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    Hey man - I'll plan on catching up with you and at least camping with you one night - - I'm worried a bit about water sources on the trail - - we may all have to camel up here and there.

  16. #16

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    Quote Originally Posted by StubbleJumper View Post
    .... On the second day, you will be crossing a burned out area that has no water for 10 miles, so you'll be carrying extra water too. A day in the hot sun in segment two with the food weight and the extra water weight might be brutal (you should be expecting that the temperature for segment 2 might be 90-100 degrees F, or 33-38 degrees celsius with NO shade).

    You can always try to scrabble together a re-supply in one of those small towns, but you really shouldn't expect more than gas station fare (potato chips, chocolate bars, other?).
    Here's how we handled Segment 2: after camping the first night at Bear Creek, we got to the Platte River, cooked our dinners there, cameled up, and carried perhaps one extra liter of water than normal. Didn't leave the Platte (beginning of Seg. 2) until late afternoon, dry camped that night, got an early start the next morning before the heat of the day, and made it before well before noon to the Segment end where a nearby firehouse has water available.

    The General Store in Jefferson, though small, has a decent deli where you can get a sandwich.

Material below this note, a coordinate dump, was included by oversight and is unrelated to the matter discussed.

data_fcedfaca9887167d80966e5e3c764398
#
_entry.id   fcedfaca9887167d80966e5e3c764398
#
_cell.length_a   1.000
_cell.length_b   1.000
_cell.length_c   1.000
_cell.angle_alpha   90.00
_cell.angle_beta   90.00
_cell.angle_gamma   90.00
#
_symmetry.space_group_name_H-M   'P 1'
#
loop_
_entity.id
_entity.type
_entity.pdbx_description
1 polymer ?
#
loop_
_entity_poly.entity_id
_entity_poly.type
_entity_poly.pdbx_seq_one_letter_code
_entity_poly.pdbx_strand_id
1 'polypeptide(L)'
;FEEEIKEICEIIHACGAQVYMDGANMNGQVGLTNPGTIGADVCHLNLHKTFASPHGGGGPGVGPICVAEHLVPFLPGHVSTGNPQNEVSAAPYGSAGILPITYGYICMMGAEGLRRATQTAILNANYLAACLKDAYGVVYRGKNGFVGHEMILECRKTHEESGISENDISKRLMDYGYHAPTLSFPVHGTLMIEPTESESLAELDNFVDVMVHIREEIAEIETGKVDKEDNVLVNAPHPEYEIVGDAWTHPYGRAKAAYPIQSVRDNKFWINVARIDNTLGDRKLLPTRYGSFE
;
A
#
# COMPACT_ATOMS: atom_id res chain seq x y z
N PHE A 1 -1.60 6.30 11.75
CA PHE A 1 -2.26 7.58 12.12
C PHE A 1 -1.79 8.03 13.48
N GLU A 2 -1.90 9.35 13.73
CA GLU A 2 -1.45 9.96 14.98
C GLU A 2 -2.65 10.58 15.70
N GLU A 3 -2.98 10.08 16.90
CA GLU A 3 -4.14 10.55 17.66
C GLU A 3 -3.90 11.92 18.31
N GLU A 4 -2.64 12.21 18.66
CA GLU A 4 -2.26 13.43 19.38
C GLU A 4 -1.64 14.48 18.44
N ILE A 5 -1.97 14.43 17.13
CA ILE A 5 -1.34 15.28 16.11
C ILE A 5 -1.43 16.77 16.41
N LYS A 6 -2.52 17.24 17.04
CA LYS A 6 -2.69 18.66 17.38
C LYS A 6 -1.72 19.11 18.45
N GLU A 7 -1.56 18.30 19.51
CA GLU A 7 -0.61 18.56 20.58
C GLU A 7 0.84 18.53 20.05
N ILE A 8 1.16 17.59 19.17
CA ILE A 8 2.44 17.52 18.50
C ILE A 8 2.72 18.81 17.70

Busker, I've got at least 4 years on you and I wasn't in tip-top shape plus I had acclimation problems on Days 1 and 3. If I can make it to Breck in 8 days, you can make it in 7.

  17. #17

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    I'm aiming for Breckenridge in 5 days, 4 nights - need to make it there on the 5th day in time to hit the hostel for a shower and the brew-pub for an Avalanche Beer!

  18. #18
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    20 to 25 lb of food (11 kg to us Europeans :-) ) is a wee bit excessive to my mind. Thats why I am saying 7 days and it will probably be closer to 10 lb if I can get some sandwichs, snacks and crisps on the way (so now I am sure everything will be OK) - the more I carry the less chance I have of doing it but each day I walk the load gets lighter anyhow. I always tend to pack heavy anyhow (35 lb) which is maybe why I only average 10 mpd. The water I can live with but the heat could be difficult espically if its high humidity as well.
    Maybe I will try the PO forwarding as a back up as it wouldnt hurt sending a few lb of food - but I am always a bit nervous about relying on this though.

    "Hey ho, onwards and upwards apart from the downhill parts" was what my old headmaster used to say - mind you he died on Mont Blanc when he fell of.